Skip to Main Content
It looks like you're using Internet Explorer 11 or older. This website works best with modern browsers such as the latest versions of Chrome, Firefox, Safari, and Edge. If you continue with this browser, you may see unexpected results.
Referencing - what? why? how?
What is referencing?
Referencing is the way that you describe the sources of information and ideas that you use in your assignments.
Why do I need to reference?
- To indicate where you get your information/ideas from.
- So the reader can verify your sources.
- To avoid plagiarism. Plagiarism is when a person tries to present someone else's work as their own. Penalties for plagiarism can include loss of marks, failing a subject or failing your course. You might like to watch this short video on plagiarism.
What do I have to reference?
- If you have used anything in your assignment that was originally written or created by someone else, you must reference it.
- This does not just mean direct quotes... it also includes any ideas you have paraphrased or summarized…
- It applies to anything you use - graphs, statistics, images etc.
Confused? You are not alone.
Photo credit: taliesin from morguefile.com
There are a number of ways for you to get help:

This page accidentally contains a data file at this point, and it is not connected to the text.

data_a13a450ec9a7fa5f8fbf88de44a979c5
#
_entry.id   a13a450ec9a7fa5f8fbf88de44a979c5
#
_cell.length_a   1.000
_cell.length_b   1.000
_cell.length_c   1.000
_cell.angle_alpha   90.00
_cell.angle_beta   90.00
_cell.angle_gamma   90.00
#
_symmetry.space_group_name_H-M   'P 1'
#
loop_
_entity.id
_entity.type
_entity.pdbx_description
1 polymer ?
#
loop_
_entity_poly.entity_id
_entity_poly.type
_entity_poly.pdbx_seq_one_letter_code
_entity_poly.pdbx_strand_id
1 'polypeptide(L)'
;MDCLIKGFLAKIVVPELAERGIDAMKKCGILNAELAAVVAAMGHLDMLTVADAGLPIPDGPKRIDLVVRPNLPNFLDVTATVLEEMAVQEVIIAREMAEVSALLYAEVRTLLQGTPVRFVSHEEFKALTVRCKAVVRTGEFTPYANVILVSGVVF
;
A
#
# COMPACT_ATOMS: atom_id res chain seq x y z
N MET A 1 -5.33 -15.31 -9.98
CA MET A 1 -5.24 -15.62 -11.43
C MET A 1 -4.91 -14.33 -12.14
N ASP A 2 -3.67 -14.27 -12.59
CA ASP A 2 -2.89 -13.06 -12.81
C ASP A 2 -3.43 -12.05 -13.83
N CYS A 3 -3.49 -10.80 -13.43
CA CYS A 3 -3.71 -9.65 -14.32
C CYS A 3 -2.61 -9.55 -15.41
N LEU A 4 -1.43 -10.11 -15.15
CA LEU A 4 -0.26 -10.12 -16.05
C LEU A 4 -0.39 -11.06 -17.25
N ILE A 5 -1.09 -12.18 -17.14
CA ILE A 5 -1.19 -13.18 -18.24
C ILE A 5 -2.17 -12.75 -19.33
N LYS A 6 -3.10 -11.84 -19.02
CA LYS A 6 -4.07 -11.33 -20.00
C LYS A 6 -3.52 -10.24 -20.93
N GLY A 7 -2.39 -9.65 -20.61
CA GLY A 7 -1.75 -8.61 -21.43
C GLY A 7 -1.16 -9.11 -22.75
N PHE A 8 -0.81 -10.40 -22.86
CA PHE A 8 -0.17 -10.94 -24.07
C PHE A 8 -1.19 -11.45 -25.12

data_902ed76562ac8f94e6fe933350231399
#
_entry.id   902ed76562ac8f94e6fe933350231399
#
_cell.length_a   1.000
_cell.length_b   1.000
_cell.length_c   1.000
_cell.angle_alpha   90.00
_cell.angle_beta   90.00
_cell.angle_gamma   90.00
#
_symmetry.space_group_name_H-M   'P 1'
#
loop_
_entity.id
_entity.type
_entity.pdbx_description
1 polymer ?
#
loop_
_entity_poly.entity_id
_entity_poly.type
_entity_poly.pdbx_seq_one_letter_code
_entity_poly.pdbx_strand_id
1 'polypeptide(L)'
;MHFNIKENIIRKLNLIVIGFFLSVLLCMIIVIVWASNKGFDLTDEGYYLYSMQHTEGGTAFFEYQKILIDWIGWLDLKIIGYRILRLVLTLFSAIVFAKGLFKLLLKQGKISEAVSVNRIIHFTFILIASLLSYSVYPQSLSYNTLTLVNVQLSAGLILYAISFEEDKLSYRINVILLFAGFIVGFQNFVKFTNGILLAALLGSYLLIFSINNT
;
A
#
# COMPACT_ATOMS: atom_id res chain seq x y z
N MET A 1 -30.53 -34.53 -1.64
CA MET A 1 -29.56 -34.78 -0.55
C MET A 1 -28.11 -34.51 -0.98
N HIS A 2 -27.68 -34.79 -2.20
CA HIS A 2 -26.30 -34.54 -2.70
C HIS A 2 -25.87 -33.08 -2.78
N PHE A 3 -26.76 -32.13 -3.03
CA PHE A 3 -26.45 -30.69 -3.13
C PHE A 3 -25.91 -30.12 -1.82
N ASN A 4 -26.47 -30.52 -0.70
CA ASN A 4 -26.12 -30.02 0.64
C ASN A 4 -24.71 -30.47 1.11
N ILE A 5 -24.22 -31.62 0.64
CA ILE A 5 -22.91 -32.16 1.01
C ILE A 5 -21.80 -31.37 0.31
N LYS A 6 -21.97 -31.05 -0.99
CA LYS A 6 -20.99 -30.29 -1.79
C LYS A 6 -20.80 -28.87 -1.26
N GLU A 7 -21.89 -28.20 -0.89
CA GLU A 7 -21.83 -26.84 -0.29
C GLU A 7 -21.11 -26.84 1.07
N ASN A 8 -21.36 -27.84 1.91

- At the LIbrary Service Desk during library opening hours
- By phoning the Library on 1800 246 446 (select option 3)
- Brief help using our Chat Service when available
We're here for you!
How do I write my references?
1. Go to the style guide that you require
- There are many different referencing styles even for the same discipline.
- You will need to check your subject outline or ask your lecturer which one you need to use.
- The tabs above will take you to the main styles used at JCU : APA, Harvard, Vancouver, MLA and Chicago.
2. Select the section that best describes the resource you want to reference
- Use the left hand index to click on the relevant format (i.e. book, journal article, web page, map or whatever).
- Check the rules for what to do with the number or type of authors you have (e.g. three authors, a corporation instead of an author)
3. Fill in the sections exactly as in the example
- Copy the example style exactly substituting the information in the example with the details from your resource.
- Pay close attention to things like spaces, full stops, commas, italics, brackets, hanging indent etc
Referencing and academic integrity
The InfoSkills Toolkit has a useful module you can work through. It explains referencing, academic integrity and avoiding plagiarism.
What is referencing? YouTube movie
We acknowledge the Australian Aboriginal and Torres Strait Islander peoples as the first inhabitants of the nation and acknowledge Traditional Owners of the lands where our staff and students, live, learn and work.